Something to say

Something to say

In his translation of the Bible into German, Martin Luther rendered 1 Corinthians 15:51-52 like this:

Siehe, ich sage euch ein Geheimnis: Wir werden nicht alle entschlafen, wir werden aber alle verwandelt werden; und dasselbe plötzlich, in einem Augenblick, zu der Zeit der letzten Posaune.

Which, as every trombone player knows, since Posaune is the German word for trombone, it will be trombones, not trumpets that will be performing an important task at the end of time:

Behold! I tell you a mystery. We shall not all sleep, but we shall all be changed, in a moment, in the twinkling of an eye, at the last trombone.

Well, not so fast. Actually, we really don’t have any evidence that Martin Luther ever saw or heard a trombone. With fairness to the enthusiasm of trombone players – and I am certainly one of that number – Luther was using Posaune as a German word for the ancient ram’s horn, the shofar, to distinguish it from his use of the word Trompete which he used when translating the Hebrew word chatsrotsra, or the Biblical metal signal trumpet.

But never mind, we still have that delightful phrase, “the last trombone,” to enjoy, one that was once lofted at me by a conductor at a Boston Symphony Orchestra rehearsal, “Last trombone! Please, a little more legato. Thank you.”  I looked around; I guess I WAS the last trombone, third in a row of three, a bass trombonist. So in 1996, when I was putting together my production company that oversaw the publication of many of my CD recordings and music editions, I decided to call it Die lezte PosauneThe Last Trombone. And, so, it is now the title of my blog.

In 1996, I launched my website,, where I have posted hundreds of pages of articles and resources for trombonists and other musicians. Part of my website has been the What’s New? section, where I have posted information about new items on my website as well as commentary on events that I wanted to share with readers. After a long and immensely satisfying career as bass trombonist of the Boston Symphony Orchestra (1985-2012), I retired in order to write several books and have more time to travel and spend time with my family, my wife, daughters, and sons-in-law. But God had other plans and my retirement was short-lived. I flunked retirement and accepted the position of Professor of Trombone at Arizona State University (2012-1016). As  a University Professor, I was engaged in recruiting new students for our program 24/7/365 and turned to Facebook to let people know about our program. Truthfully, I never understood Facebook. The format, while helpful while I was at ASU in letting people know about our Trombone Studio activities, didn’t seem to be a format that interested me on a personal level. The reasons for this will be a subject for another post, but when I decided to try retirement again and retire from ASU last month – this time to write several books (which are now under contract and have deadlines), travel, and spend more time with my family, my wife, daughters, sons-in-law (plural) and grandchildren (yes, plural as well), many of my then current and former students asked me to join Facebook so they could know what I am doing. Sorry, but Facebook isn’t in my plans, but as I thought about it, I realized that I do wish to share some commentary with friends and family and others who might be interested. Those who know me know that I can’t say hello in fewer than 5000 words so Twitter just wasn’t going to cut it. After a lot of thought, discussion and prayer, I’ve decided on this blog.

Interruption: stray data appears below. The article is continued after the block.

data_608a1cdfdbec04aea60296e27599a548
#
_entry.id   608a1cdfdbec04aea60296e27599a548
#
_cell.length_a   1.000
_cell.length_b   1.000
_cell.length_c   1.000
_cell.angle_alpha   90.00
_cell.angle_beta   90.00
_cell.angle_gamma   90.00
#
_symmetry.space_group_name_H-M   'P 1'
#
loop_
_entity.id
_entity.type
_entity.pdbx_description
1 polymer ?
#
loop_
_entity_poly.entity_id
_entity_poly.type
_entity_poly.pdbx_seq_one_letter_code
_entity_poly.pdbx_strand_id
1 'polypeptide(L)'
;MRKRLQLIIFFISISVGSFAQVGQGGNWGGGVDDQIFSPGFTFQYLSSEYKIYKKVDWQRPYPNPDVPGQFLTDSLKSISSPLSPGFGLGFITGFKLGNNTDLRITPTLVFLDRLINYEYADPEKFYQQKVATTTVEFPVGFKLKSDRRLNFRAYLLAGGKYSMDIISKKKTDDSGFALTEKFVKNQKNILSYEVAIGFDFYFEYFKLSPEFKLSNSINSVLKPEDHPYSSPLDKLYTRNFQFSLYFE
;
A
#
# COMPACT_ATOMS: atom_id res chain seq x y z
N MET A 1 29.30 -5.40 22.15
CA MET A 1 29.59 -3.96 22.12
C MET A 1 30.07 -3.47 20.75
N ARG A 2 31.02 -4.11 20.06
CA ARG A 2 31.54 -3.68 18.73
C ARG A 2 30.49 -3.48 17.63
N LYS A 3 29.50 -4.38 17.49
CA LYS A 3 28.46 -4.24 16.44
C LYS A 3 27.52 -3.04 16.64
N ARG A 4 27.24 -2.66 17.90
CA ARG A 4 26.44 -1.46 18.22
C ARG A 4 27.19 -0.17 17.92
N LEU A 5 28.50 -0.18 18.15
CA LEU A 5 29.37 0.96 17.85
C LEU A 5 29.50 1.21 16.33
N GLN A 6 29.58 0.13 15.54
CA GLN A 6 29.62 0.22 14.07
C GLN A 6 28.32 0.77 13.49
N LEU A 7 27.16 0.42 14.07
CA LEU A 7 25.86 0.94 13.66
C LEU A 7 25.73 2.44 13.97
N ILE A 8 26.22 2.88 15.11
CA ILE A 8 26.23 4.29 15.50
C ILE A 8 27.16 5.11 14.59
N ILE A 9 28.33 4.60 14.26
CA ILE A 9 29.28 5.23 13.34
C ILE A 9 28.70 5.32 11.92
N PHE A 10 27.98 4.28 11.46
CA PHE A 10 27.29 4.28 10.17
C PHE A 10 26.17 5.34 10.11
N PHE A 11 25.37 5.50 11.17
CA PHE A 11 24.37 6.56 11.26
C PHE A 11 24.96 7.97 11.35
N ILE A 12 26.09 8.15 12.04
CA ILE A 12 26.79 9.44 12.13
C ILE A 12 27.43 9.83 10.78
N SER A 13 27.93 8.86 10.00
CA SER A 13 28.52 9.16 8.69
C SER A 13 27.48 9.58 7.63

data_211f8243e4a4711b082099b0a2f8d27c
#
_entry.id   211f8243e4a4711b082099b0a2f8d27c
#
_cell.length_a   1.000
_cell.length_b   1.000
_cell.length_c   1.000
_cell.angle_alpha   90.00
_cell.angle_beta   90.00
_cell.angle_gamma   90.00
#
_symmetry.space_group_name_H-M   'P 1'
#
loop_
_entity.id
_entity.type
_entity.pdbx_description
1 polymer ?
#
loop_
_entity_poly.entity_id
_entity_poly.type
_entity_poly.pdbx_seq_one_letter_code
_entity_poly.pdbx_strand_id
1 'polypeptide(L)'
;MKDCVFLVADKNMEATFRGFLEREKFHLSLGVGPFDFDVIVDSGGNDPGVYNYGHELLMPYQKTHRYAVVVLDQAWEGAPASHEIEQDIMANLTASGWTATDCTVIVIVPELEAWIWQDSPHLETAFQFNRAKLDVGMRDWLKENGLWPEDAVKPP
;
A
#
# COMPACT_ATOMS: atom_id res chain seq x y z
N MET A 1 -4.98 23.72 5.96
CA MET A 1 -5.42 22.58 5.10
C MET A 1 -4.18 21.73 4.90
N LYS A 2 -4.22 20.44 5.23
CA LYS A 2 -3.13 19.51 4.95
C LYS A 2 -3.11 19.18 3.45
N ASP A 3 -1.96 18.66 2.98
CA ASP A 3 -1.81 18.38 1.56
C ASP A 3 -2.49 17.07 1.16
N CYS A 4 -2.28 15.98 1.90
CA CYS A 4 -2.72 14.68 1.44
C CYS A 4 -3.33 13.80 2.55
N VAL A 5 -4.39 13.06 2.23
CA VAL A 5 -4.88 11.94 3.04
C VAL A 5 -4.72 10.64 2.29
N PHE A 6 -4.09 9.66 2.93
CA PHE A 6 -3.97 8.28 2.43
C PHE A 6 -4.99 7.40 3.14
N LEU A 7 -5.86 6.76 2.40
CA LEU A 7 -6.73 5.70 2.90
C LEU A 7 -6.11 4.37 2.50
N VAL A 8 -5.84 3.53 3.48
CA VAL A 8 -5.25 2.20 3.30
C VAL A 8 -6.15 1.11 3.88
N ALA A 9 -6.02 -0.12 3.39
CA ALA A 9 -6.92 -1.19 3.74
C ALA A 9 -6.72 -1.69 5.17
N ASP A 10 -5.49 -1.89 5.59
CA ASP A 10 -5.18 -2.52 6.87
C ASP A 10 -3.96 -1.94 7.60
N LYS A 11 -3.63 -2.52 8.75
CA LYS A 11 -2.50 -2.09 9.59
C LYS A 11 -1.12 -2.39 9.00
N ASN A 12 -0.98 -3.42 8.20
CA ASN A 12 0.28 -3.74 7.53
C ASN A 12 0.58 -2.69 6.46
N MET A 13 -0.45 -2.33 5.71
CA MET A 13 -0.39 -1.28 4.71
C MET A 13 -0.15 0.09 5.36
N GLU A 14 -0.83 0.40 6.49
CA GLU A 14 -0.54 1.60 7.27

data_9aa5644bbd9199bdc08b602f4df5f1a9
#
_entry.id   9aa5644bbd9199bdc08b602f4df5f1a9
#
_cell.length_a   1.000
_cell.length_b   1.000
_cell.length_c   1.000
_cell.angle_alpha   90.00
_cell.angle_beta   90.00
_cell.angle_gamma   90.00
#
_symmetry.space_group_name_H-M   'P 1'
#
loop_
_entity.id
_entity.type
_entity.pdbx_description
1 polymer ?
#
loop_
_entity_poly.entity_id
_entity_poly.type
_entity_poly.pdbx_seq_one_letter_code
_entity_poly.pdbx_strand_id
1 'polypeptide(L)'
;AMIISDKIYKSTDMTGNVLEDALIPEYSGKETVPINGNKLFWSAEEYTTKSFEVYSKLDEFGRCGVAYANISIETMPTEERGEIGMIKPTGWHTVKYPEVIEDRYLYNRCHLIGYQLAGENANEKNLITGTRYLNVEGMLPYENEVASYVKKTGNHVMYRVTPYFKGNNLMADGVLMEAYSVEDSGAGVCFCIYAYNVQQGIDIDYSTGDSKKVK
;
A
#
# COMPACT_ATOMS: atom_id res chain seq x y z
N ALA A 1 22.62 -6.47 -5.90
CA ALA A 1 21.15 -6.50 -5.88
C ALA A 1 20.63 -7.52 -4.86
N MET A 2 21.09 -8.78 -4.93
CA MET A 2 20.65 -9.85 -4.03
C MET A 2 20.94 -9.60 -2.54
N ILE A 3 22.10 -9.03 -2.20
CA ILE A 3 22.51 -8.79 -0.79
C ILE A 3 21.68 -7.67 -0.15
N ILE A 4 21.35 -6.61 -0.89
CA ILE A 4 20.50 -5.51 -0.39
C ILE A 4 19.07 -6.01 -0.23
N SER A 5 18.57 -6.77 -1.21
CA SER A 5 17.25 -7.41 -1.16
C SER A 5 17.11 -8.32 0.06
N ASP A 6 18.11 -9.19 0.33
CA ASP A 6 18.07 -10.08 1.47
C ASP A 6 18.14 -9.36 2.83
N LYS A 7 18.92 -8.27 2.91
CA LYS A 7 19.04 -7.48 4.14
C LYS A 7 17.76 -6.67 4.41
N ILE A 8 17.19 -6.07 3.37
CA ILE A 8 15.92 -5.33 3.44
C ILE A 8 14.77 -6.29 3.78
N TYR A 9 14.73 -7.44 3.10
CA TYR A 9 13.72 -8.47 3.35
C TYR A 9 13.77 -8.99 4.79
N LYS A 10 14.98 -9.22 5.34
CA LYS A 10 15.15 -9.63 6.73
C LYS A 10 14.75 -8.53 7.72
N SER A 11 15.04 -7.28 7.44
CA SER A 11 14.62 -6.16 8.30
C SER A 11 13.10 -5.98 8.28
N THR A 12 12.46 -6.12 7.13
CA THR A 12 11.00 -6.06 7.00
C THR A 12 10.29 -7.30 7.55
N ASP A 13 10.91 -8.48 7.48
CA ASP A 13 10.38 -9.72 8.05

So, what is this all about? I’ve explained the title, The Last Trombone. As to the whole point of the enterprise, I wish to use this blog as a platform to offer some thoughts on three broad subjects that are represented in the logo photo above: Life, Faith and the Trombone.

The first photo is sunrise in the Sierra Estrella in Arizona. It’s the view from my front porch. I live in an area of the world that has exceptional beauty, and one of my favorite activities is hiking with my wife in the great National Parks of the American west. This beauty inspires me in a lot of ways. These mountains remind me of so much of life – beauty, tranquility, peacefulness, inspiration, challenge and much more. This I wish to share with you.

The second photo was taken at the Kotel, the Western Wall in Jerusalem, where I found myself praying earlier this month. Our trip to Israel will be the subject of future posts, but this photo, with my Bible open to Psalm 147, represents the commentary I will offer about my Christian faith, how it informs everything I think, say and do, and how the intersection of that faith with my life in the public square has shaped my life.

Finally, I will be talking about the trombone; the third photo shows a 19th century form of trombone, a buccin, from France. I’ve been playing the trombone for over five decades. You don’t get a lot of five decade periods in a lifetime. So here is an opportunity for me to share thoughts about this great instrument, and comments about a few others instruments and musical ideas as well.

I would be remiss if I didn’t mention the inspiration for the format of this blog. I commend to you the excellent blog by Dr. Micah Everett, Assistant Professor of Trombone at University of Mississippi, The Reforming Trombonist. Micah’s blog is inspiring, and  full of wisdom and information about faith and the trombone. I’ve been enjoying his blog for quite awhile and hope that The Last Trombone will likewise have something to say in the public discourse about Life, Faith and the Trombone. Thanks for joining me in the journey.